Three mind shifts for wiser and more impactful organisational wellbeing approaches
The word “wellbeing” is everywhere. From the glossy magazine advertising luxury retreats to the tattered pamphlet in the GP waiting room promoting a local walking club. Similarly, in the world of work, we are seeing a rise in corporate wellbeing initiatives. But, despite their ubiquity, workplace wellbeing strategies are suffering from a lack of understanding of what wellbeing really means and how to go about cultivating it. Without this, we fail to engage with the underlying dimensions at play and will at best provide only short-term sticking-plaster solutions. Here are three shifts in thinking or “re-frames” that can take us beyond a superficial engagement with wellbeing:
Re-frame 1: Wellbeing as Dynamic
Most definitions of wellbeing imply it is a feeling of happiness or health to aspire to. This leads us on an unsustainable path. Instead, Dodge et al (2012) define wellbeing as a state of equilibrium. Wellbeing is the balance point between an individual’s resource pool and the challenges they face. When faced with novel challenges, our resource pool can grow. Without novel challenges, stagnation can occur. But when we lack adequate inner or outer resources, the balance tips and we experience a lack of wellbeing. The authors quote Nic Marks of the New Economics Foundation:
Wellbeing is not a beach you go and lie on. It’s a sort of dynamic dance and there’s movement in that all the time and it’s the functionality of that movement which is true wellbeing (Nic Marks, Radio 4, 7 January 2012)
Based on this definition, enabling functional and dynamic movement between the resources of employees and the ever-changing challenges they face is key. If we implement wellbeing initiatives in a culture of organisational stuckness, rigidity and stagnation they are not likely to make a significant long term impact.
Re-frame 2: Dis-ease as a symptom of a dying worldview
Wellbeing needs to be seen in the context of the times we are living in. In the 21st century, we are facing overwhelm, burnout, anxiety, stress, addiction and depression which, at least in part, can be correlated to the way we live today. Hanlon et al (2010) describe these afflictions as “dis-eases” of Modernity. A Modernist worldview has led to a way of working which emphasises “doing” rather than “being” and focuses on productivity, standardisation, routinisation, measurement, prediction, command and control. These features stem from seeing organisations as machines. Whilst many of the cognitive tools of Modernity are still useful in the right context, the predominant worldview from which they stem is now yielding diminishing returns and generating adverse effects. In short, the way we are working is no longer working. At the level of theory, many leaders now recognise that organisations operate less like machines and more like complex adaptive systems. However, at a cultural level, there is a reluctance to truly enter into a way of being that is aligned to a complex systems metaphor. Rhetoric does not yet match reality and the impact of this gap can be seen in soaring rates of stress, anxiety and burnout. Any wellbeing strategy that puts all the emphasis on individuals finding ways to stay well without addressing unhealthy and outdated systemic and cultural ways of working is at best unsustainable and at worst profoundly unethical.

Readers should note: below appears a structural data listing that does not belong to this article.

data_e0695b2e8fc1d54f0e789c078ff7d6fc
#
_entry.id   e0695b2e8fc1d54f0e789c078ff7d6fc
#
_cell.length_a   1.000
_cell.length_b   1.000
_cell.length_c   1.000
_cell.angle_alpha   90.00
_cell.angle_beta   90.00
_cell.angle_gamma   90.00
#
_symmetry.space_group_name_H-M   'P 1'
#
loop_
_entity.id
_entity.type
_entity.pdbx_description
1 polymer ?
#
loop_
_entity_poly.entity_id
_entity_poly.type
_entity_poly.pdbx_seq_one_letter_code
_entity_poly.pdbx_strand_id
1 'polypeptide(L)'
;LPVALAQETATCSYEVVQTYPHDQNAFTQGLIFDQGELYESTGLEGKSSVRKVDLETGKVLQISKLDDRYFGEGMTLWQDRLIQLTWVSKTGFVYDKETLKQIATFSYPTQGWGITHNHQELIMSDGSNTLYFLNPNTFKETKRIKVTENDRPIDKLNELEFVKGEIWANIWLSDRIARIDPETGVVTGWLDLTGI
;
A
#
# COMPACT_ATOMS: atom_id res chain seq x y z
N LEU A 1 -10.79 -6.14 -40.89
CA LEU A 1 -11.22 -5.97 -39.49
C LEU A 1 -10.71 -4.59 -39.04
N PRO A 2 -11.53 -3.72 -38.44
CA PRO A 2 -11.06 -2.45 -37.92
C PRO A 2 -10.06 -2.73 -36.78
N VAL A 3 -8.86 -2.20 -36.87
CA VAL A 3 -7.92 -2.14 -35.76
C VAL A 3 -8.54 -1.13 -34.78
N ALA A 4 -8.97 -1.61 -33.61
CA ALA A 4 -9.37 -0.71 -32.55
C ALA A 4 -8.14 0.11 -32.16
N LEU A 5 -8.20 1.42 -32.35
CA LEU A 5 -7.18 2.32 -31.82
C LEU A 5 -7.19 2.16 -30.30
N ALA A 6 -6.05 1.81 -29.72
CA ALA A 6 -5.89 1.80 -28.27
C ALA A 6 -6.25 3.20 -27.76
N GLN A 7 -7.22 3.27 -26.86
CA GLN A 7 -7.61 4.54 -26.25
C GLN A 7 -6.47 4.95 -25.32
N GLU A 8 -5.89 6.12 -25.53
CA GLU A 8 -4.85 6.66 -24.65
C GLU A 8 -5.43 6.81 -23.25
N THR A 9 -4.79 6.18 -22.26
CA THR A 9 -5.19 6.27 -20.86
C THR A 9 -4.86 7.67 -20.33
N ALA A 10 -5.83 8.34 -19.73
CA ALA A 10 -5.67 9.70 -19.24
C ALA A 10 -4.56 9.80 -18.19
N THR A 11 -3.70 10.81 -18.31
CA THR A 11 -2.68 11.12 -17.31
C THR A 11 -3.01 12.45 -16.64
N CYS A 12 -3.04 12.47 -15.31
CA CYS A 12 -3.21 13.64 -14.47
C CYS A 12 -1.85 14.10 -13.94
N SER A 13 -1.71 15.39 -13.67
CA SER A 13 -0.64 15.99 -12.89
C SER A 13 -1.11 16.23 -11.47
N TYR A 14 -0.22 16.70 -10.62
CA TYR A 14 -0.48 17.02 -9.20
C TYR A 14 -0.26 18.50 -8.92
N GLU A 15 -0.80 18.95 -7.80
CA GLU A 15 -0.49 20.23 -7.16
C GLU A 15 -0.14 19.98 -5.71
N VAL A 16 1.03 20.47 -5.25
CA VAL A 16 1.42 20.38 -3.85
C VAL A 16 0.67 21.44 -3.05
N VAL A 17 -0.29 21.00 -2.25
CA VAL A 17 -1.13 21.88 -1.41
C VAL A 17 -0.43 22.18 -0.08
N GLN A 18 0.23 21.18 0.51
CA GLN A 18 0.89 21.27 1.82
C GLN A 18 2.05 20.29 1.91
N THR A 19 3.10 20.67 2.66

Re-frame 3: Human beings not human doings
At an individual level, a Modernist and mechanistic worldview tends to focus more on what we do – behaviours and actions -rather than our interior subjectivity – being, feeling and thinking. In fact, we often have a blindspot for “the inner place from which we operate” (Scharmer 2016). This blindspot is reflected in workplace wellbeing strategies that are packed with behavioural change initiatives (e.g. steps challenges, healthy eating advice) but almost completely neglect the domain of thoughts and feelings. As one round-table discussion found, ‘almost everyone was completely blind to individual interior change’ (Complete Coherence). Even workplace mindfulness can become seen as just another activity to tick-off the list as we are so steeped in our focus on doing rather than being. To address this blindspot, organisations might focus more on the mindsets, beliefs, thoughts and feelings of employees in relation to their wellbeing. What energises and drains them? With what mindset are they approaching their challenges? What gives them a sense of meaning and purpose? This stuff isn’t just fluffy or nice to have. Our beliefs directly affect our wellbeing. For example, new research has found that our biological response to stress is mediated by our mindset.
A wiser way forward
A wiser way forward for workplace wellbeing will be grounded in a recognition of the organisation as a complex adaptive system and will entail looking at the deeper roots of stress, burnout, anxiety and depression rather than just addressing surface symptoms. It will require an integral approach that offers initiatives at the the level of individual behaviour change, individual inner change, and shared systemic and cultural practices.